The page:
reminder to support the awesome musicians you listen to

It’s Bandcamp Friday! ablobfoxbongohyper

: we don't build back doors. Because .

Also Apple: we're building a back door to conduct mass . It's for the children.

@seachaint @tindall Looks like GANs can do adversarial preimage attacks on perceptual hashes, so evidence for false positives would be relatively easy to exhibit. If there’s no review, that means a near limitless supply of completely legal images that nevertheless prompt SWATting.

That’s extremely scary. But, thinking wishfully, I’d expect reasonable legislators to crack down once faced with such evidence sent to their iPhone.

re: nodejs, electron

@jookia best part is, it’s probably some regex DoS vuln in some development tools that are never exposed to user input in prod, but npm will still insist on a high severity error – alert fatigue makes the heart grow fonder, I guess

looks like whatever kind of rubber is the shell of the MX Master 3 is made of, it can be almost welded by slightly dissolving it in alcohol. neat, that should help counteracting the peeling

is nebula (the streaming service this time, not the overlay network) actually a co-op? youtubers advertise it as “my streaming service” as if they were worker-owners, but other sources say that 50% of the profits go to, who 1. don’t seem to be worker-owners at all 2. look a bit shady.

@fedops @robby sshfs is yet another different thing (and another awesome use-case for ssh!)

I’m more interested about having some authenticated tunnel for a bunch of streams (tcp connection, named piped, etc.). which is served mostly nicely by either ssh port forwarding or just piping some command’s stdin/stdout over ssh, but could probably still be improved (e.g., by making it tolerant agains network failure à la mosh)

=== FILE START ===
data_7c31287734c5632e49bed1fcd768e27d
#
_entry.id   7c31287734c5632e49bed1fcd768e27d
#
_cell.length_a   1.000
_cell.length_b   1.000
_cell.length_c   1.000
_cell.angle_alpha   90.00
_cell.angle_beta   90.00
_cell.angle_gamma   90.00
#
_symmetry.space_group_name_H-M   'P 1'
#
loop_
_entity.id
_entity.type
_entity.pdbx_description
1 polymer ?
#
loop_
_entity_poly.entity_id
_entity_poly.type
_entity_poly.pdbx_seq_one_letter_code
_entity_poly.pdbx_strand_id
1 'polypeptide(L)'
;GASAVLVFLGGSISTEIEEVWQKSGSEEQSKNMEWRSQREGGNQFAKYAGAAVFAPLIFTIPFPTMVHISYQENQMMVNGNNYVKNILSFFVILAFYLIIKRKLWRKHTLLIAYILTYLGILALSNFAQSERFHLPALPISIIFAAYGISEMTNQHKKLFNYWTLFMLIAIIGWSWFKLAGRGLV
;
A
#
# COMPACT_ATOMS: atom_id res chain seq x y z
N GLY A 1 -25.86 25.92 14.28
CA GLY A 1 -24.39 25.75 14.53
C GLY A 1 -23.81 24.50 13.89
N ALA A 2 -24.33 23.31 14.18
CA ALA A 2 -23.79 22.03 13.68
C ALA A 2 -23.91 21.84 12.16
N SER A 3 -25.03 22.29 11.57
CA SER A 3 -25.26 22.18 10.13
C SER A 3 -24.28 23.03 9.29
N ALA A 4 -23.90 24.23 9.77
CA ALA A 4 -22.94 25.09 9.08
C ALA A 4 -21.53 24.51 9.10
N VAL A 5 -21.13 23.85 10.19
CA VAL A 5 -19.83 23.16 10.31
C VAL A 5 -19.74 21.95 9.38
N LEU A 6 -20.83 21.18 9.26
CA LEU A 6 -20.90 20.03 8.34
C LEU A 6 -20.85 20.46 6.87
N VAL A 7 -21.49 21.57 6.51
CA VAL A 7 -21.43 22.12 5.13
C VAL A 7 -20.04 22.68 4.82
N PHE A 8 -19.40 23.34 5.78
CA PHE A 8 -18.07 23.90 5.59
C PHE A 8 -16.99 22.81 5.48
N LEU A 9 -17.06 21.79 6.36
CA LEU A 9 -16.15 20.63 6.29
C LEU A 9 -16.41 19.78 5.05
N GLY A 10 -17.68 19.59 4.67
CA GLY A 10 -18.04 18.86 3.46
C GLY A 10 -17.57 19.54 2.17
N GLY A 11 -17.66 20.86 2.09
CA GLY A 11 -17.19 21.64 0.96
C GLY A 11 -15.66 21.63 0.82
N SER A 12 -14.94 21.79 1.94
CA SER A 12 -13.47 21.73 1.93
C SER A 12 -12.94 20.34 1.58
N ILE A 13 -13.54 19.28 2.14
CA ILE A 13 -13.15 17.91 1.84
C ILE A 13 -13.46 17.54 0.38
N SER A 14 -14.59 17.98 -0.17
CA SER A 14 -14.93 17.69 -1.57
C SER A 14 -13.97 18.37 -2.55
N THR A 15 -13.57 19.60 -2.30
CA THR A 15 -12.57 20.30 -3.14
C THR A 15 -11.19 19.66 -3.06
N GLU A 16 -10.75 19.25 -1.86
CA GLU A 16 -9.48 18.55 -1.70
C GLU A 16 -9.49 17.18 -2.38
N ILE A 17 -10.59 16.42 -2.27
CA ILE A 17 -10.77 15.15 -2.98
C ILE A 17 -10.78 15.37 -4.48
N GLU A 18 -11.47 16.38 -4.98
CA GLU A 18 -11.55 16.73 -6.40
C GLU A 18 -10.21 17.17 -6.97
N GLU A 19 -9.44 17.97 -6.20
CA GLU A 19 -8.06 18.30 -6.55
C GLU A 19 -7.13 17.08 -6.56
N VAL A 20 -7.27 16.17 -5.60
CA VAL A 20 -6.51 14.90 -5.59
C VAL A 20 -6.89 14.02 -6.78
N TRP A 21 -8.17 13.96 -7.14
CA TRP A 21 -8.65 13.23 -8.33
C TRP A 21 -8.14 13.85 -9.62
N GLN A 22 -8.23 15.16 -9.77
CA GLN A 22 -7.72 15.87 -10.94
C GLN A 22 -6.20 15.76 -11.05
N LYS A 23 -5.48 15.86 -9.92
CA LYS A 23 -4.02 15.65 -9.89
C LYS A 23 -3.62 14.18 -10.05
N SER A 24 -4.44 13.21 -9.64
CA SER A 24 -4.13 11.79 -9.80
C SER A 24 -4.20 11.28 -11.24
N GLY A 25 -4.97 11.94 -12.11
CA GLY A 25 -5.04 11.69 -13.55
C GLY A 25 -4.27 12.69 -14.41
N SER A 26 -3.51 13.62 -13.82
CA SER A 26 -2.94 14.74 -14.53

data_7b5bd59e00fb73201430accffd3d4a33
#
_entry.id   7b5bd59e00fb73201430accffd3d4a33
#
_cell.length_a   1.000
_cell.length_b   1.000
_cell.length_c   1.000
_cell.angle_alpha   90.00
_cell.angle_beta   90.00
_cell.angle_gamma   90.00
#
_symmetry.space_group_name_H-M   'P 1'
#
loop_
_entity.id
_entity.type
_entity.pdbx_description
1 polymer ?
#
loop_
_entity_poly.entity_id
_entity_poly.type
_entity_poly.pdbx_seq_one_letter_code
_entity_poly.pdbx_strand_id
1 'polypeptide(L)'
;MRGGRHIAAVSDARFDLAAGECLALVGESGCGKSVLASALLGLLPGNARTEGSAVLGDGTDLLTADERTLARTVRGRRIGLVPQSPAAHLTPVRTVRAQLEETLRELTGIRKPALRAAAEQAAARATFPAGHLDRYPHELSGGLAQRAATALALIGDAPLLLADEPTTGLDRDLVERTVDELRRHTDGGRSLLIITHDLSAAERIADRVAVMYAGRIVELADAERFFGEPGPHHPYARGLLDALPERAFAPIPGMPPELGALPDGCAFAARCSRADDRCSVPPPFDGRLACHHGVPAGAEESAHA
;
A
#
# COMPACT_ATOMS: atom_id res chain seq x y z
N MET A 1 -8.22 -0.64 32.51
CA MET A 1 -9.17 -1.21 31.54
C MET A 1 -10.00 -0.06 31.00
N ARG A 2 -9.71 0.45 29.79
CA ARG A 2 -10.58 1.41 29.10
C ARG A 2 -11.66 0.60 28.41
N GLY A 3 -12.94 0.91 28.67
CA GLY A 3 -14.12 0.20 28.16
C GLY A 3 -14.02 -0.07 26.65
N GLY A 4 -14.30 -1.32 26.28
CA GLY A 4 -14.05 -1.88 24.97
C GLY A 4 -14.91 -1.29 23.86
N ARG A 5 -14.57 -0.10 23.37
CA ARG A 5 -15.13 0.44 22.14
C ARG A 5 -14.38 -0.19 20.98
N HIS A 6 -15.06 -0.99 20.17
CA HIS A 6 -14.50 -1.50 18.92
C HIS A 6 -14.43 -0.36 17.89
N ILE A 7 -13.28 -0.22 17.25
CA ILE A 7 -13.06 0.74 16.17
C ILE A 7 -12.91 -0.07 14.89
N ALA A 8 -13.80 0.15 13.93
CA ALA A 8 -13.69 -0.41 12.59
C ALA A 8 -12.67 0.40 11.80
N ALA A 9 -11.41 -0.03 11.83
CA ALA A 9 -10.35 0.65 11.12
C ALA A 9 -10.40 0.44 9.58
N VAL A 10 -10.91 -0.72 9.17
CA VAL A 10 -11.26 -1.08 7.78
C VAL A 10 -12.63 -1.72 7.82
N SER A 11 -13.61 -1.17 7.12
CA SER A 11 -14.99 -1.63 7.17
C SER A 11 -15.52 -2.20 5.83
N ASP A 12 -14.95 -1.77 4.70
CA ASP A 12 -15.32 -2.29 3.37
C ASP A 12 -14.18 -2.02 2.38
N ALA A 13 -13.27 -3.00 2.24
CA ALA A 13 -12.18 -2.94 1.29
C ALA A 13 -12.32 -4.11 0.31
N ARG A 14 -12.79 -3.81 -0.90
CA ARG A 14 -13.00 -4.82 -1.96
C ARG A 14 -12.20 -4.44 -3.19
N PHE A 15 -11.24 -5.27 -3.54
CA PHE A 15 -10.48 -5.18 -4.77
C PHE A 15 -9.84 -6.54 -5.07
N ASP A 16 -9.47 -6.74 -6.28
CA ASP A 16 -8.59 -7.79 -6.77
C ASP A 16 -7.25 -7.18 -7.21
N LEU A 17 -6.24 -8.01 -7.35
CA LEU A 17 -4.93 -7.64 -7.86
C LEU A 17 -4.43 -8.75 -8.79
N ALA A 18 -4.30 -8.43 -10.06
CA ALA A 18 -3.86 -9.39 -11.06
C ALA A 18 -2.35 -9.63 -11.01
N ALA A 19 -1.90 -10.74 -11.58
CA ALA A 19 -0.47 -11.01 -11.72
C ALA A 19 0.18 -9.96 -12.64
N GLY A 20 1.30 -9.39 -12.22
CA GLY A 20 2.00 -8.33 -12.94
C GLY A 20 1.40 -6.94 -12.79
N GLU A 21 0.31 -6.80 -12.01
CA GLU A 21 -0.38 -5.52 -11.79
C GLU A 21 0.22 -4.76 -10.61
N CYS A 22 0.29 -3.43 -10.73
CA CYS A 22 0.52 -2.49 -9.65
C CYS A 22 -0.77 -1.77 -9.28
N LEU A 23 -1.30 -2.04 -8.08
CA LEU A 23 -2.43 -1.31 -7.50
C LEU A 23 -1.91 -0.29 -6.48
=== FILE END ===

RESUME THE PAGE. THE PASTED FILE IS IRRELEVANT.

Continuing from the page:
@robby Yeah, SSH’s pretty cool, but it sometimes feels like it would be better to separate the authentication/tunneling/communication channels (it’s awkward that you can forward ports, but not file descriptors/pipes, so any piping for btrfs send and the like has to be done over the standard io or maybe netcat) functionality from the terminal functionality. I guess mosh does the terminal thing pretty well (piggybacking on ssh for authentication and a pipe to receive connection info), but there’s no tool that just wants to be an authenticated pipe thing. Overlay networks like nebula are similar, but they generally need root access to set up a network, and also only work with ports. (Although that’s probably just me moaning about my ridiculously specific use-case for a user-mode overlay network.)

academia, reviewing

just wrote a 12k character review about the reproducibility of an artifact. granted, 7k of that is the diff -u between the output claimed by the authors and the actual output on my system, but it might still be a bit excessive (on the other hand, I hope that correcting the discrepancies will improve the associated paper)